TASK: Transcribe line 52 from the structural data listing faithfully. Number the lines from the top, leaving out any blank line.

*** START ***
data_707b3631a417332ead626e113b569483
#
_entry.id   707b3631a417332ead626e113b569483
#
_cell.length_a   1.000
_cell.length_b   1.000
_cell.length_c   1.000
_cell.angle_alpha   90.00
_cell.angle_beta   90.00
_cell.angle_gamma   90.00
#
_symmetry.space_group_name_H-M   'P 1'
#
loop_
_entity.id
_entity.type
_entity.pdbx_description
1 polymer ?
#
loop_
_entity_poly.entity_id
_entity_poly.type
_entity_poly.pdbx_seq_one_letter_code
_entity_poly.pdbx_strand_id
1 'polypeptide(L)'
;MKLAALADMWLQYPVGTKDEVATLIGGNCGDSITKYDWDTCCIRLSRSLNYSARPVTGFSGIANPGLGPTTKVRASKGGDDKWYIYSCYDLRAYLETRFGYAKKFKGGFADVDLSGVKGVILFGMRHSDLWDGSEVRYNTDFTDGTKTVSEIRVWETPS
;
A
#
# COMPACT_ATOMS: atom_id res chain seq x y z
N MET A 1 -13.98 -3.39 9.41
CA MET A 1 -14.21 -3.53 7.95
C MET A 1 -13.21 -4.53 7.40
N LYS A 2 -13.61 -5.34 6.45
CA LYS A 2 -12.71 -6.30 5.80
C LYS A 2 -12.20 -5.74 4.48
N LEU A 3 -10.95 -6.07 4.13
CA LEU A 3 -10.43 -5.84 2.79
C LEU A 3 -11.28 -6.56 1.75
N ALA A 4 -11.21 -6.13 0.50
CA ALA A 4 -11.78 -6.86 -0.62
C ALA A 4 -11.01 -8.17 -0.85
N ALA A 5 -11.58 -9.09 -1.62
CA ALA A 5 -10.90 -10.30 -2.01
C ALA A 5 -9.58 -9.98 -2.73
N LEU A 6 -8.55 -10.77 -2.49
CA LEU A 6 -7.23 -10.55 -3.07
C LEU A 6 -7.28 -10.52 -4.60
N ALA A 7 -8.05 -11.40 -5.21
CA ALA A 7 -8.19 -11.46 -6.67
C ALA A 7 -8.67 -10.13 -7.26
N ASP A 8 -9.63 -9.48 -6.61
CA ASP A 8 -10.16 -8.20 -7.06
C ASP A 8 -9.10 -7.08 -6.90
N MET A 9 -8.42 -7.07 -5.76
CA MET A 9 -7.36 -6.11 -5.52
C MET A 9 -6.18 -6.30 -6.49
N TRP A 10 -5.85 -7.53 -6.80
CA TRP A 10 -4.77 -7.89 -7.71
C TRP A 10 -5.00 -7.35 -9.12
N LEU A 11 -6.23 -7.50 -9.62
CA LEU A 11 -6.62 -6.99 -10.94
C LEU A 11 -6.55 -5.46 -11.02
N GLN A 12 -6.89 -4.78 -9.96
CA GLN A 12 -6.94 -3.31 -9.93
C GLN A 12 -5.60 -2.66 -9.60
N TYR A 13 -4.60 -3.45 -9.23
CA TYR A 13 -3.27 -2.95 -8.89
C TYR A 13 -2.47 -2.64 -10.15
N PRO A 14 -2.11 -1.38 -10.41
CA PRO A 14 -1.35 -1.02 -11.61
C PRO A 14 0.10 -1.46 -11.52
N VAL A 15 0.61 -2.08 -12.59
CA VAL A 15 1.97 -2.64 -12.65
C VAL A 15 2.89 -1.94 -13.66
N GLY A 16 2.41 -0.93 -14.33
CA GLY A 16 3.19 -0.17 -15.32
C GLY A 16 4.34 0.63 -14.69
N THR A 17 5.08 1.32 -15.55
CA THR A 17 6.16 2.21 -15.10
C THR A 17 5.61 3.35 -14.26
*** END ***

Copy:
N ASP A 8 -9.63 -9.48 -6.61